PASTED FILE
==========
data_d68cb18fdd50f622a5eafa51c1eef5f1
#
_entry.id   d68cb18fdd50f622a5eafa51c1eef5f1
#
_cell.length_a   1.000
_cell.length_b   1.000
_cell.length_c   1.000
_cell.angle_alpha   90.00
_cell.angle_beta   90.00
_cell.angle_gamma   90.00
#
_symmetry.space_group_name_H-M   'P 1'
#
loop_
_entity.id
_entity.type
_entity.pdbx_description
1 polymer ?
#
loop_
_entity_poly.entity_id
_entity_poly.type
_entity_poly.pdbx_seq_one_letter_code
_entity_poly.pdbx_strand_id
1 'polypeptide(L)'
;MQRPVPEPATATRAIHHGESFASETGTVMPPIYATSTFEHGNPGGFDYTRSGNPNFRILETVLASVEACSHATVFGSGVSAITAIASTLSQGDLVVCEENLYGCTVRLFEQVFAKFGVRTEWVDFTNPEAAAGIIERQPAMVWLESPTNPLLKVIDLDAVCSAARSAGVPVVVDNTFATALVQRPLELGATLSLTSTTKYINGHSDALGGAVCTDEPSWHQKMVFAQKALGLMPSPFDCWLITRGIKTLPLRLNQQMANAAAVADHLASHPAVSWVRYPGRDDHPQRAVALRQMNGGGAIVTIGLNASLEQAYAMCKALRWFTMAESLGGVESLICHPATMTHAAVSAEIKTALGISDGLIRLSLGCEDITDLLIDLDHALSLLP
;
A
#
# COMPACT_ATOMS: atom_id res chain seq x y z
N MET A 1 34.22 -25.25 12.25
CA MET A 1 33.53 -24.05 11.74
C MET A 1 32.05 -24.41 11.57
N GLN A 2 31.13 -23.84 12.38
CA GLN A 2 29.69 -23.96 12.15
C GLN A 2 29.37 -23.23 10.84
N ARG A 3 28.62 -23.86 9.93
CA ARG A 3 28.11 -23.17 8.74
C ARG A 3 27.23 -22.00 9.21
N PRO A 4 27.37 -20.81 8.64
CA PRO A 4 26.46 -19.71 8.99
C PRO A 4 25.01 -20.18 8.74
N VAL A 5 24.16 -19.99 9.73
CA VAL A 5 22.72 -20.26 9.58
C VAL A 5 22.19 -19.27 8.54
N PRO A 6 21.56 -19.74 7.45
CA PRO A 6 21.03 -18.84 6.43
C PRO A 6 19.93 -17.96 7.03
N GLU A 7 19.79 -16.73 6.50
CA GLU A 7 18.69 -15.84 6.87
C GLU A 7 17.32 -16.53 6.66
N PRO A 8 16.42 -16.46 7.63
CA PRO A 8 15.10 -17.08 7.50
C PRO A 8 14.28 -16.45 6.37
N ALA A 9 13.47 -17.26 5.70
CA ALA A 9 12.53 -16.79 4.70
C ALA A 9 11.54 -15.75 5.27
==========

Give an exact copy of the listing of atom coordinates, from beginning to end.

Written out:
data_d68cb18fdd50f622a5eafa51c1eef5f1
#
_entry.id   d68cb18fdd50f622a5eafa51c1eef5f1
#
_cell.length_a   1.000
_cell.length_b   1.000
_cell.length_c   1.000
_cell.angle_alpha   90.00
_cell.angle_beta   90.00
_cell.angle_gamma   90.00
#
_symmetry.space_group_name_H-M   'P 1'
#
loop_
_entity.id
_entity.type
_entity.pdbx_description
1 polymer ?
#
loop_
_entity_poly.entity_id
_entity_poly.type
_entity_poly.pdbx_seq_one_letter_code
_entity_poly.pdbx_strand_id
1 'polypeptide(L)'
;MQRPVPEPATATRAIHHGESFASETGTVMPPIYATSTFEHGNPGGFDYTRSGNPNFRILETVLASVEACSHATVFGSGVSAITAIASTLSQGDLVVCEENLYGCTVRLFEQVFAKFGVRTEWVDFTNPEAAAGIIERQPAMVWLESPTNPLLKVIDLDAVCSAARSAGVPVVVDNTFATALVQRPLELGATLSLTSTTKYINGHSDALGGAVCTDEPSWHQKMVFAQKALGLMPSPFDCWLITRGIKTLPLRLNQQMANAAAVADHLASHPAVSWVRYPGRDDHPQRAVALRQMNGGGAIVTIGLNASLEQAYAMCKALRWFTMAESLGGVESLICHPATMTHAAVSAEIKTALGISDGLIRLSLGCEDITDLLIDLDHALSLLP
;
A
#
# COMPACT_ATOMS: atom_id res chain seq x y z
N MET A 1 34.22 -25.25 12.25
CA MET A 1 33.53 -24.05 11.74
C MET A 1 32.05 -24.41 11.57
N GLN A 2 31.13 -23.84 12.38
CA GLN A 2 29.69 -23.96 12.15
C GLN A 2 29.37 -23.23 10.84
N ARG A 3 28.62 -23.86 9.93
CA ARG A 3 28.11 -23.17 8.74
C ARG A 3 27.23 -22.00 9.21
N PRO A 4 27.37 -20.81 8.64
CA PRO A 4 26.46 -19.71 8.99
C PRO A 4 25.01 -20.18 8.74
N VAL A 5 24.16 -19.99 9.73
CA VAL A 5 22.72 -20.26 9.58
C VAL A 5 22.19 -19.27 8.54
N PRO A 6 21.56 -19.74 7.45
CA PRO A 6 21.03 -18.84 6.43
C PRO A 6 19.93 -17.96 7.03
N GLU A 7 19.79 -16.73 6.50
CA GLU A 7 18.69 -15.84 6.87
C GLU A 7 17.32 -16.53 6.66
N PRO A 8 16.42 -16.46 7.63
CA PRO A 8 15.10 -17.08 7.50
C PRO A 8 14.28 -16.45 6.37
N ALA A 9 13.47 -17.26 5.70
CA ALA A 9 12.53 -16.79 4.70
C ALA A 9 11.54 -15.75 5.27